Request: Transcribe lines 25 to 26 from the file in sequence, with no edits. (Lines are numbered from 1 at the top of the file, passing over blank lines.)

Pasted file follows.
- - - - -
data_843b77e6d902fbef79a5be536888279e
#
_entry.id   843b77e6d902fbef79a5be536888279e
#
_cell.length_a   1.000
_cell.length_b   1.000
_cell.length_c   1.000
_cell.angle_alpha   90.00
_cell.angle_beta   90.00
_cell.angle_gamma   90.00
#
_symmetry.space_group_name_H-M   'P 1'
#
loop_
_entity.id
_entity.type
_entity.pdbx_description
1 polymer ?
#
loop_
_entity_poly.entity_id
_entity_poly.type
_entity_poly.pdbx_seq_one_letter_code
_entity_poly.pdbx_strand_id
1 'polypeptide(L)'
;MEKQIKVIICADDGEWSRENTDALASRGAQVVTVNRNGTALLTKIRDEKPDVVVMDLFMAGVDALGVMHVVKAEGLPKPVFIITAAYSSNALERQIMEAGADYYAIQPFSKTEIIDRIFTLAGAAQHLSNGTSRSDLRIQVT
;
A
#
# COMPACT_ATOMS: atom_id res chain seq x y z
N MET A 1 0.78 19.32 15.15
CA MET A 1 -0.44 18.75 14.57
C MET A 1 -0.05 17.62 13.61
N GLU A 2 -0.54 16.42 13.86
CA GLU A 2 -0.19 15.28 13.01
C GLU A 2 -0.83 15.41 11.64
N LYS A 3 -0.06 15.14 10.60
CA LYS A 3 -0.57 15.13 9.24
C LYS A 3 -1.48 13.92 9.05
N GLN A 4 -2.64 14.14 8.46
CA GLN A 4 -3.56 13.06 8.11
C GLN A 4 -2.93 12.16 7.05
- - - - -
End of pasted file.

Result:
1 'polypeptide(L)'
;MEKQIKVIICADDGEWSRENTDALASRGAQVVTVNRNGTALLTKIRDEKPDVVVMDLFMAGVDALGVMHVVKAEGLPKPVFIITAAYSSNALERQIMEAGADYYAIQPFSKTEIIDRIFTLAGAAQHLSNGTSRSDLRIQVT